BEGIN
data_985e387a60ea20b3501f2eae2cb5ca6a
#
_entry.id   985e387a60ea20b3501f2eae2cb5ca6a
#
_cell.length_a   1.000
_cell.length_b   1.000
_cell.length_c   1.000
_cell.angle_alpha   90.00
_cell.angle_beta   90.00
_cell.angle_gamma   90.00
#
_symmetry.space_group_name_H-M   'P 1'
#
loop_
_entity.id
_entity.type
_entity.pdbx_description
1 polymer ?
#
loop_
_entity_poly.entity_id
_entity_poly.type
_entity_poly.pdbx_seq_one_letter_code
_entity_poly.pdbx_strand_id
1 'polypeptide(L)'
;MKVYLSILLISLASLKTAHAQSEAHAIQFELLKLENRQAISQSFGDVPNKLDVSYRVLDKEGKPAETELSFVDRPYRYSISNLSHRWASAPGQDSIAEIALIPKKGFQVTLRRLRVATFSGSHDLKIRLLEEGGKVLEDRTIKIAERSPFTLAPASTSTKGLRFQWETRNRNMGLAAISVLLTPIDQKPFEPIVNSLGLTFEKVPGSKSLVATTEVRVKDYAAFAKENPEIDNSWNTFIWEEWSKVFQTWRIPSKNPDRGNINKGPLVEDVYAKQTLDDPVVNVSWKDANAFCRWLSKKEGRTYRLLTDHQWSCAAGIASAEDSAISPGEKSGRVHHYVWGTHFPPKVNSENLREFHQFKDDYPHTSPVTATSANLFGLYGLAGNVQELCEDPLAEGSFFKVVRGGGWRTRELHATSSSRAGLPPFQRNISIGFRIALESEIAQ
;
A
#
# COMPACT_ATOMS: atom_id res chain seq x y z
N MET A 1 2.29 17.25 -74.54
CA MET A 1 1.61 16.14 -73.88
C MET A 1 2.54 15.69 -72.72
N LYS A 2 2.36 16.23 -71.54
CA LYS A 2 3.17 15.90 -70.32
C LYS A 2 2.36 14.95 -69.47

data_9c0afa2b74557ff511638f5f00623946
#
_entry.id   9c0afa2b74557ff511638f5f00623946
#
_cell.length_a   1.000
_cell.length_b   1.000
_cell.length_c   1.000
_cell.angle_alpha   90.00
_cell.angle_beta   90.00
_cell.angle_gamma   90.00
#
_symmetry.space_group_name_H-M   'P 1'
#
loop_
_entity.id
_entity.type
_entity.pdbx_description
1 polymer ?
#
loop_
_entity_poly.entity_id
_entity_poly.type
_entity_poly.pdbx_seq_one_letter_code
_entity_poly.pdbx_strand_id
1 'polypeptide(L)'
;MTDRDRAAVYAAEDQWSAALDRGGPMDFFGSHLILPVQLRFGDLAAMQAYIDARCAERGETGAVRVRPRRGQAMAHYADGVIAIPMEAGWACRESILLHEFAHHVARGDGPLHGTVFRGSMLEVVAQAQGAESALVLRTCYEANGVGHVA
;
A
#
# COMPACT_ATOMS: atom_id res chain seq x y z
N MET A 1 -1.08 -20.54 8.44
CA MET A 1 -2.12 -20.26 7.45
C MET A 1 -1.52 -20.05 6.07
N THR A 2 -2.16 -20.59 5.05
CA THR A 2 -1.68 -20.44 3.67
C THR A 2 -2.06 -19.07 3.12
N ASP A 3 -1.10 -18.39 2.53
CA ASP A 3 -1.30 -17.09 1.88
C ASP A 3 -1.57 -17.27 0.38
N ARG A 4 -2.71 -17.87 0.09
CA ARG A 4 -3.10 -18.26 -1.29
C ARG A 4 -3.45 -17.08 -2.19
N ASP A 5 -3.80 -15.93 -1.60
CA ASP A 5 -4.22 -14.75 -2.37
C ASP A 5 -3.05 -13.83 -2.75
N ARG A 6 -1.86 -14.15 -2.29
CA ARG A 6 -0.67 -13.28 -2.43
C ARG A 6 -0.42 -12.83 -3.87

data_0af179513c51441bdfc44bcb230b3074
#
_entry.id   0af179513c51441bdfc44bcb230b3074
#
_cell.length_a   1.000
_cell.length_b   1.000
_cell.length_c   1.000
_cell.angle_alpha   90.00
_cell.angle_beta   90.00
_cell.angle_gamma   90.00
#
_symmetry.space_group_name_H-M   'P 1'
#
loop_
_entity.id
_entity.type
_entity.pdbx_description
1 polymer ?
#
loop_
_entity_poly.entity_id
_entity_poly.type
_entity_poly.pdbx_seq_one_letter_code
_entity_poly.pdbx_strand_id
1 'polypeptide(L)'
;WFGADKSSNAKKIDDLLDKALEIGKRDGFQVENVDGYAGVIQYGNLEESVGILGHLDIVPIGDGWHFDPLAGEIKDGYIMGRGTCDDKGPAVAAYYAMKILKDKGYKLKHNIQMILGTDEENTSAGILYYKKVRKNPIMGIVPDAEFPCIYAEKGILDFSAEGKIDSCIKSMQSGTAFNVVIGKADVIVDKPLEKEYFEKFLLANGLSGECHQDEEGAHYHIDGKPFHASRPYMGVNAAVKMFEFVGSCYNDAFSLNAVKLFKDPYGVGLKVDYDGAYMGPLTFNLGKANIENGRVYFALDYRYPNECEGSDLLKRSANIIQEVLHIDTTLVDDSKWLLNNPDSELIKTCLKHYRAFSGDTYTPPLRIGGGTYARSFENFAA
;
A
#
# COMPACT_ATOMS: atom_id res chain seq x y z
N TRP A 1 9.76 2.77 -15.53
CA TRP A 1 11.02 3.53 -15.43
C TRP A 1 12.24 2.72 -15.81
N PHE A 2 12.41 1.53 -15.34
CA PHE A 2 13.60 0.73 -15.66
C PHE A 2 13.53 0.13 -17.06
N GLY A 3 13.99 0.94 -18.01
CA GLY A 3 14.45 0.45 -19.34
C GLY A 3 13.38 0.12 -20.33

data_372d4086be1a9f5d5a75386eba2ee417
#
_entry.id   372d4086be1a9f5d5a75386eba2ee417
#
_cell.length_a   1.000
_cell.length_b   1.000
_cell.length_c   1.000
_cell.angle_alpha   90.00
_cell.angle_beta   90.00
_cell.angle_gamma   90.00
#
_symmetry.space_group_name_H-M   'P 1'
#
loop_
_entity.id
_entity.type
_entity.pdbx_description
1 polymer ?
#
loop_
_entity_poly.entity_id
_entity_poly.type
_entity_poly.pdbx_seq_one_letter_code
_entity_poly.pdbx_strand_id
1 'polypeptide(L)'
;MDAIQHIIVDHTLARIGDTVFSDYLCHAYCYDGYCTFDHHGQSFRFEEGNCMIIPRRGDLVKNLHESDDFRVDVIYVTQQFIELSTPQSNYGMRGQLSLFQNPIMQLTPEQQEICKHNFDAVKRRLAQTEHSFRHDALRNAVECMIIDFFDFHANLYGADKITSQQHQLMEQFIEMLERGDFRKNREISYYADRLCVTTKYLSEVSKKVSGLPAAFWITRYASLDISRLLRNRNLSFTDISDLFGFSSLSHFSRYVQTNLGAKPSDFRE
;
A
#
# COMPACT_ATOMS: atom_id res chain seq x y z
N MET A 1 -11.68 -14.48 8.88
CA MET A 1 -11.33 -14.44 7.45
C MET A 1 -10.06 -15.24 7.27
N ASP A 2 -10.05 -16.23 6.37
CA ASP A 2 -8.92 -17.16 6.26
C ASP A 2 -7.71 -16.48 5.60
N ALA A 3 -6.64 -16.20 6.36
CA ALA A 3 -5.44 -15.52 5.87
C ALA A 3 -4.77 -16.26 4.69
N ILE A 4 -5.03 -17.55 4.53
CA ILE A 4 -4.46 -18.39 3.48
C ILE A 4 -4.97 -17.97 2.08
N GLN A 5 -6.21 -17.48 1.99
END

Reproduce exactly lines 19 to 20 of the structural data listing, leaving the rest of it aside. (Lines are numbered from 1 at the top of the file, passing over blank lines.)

#
loop_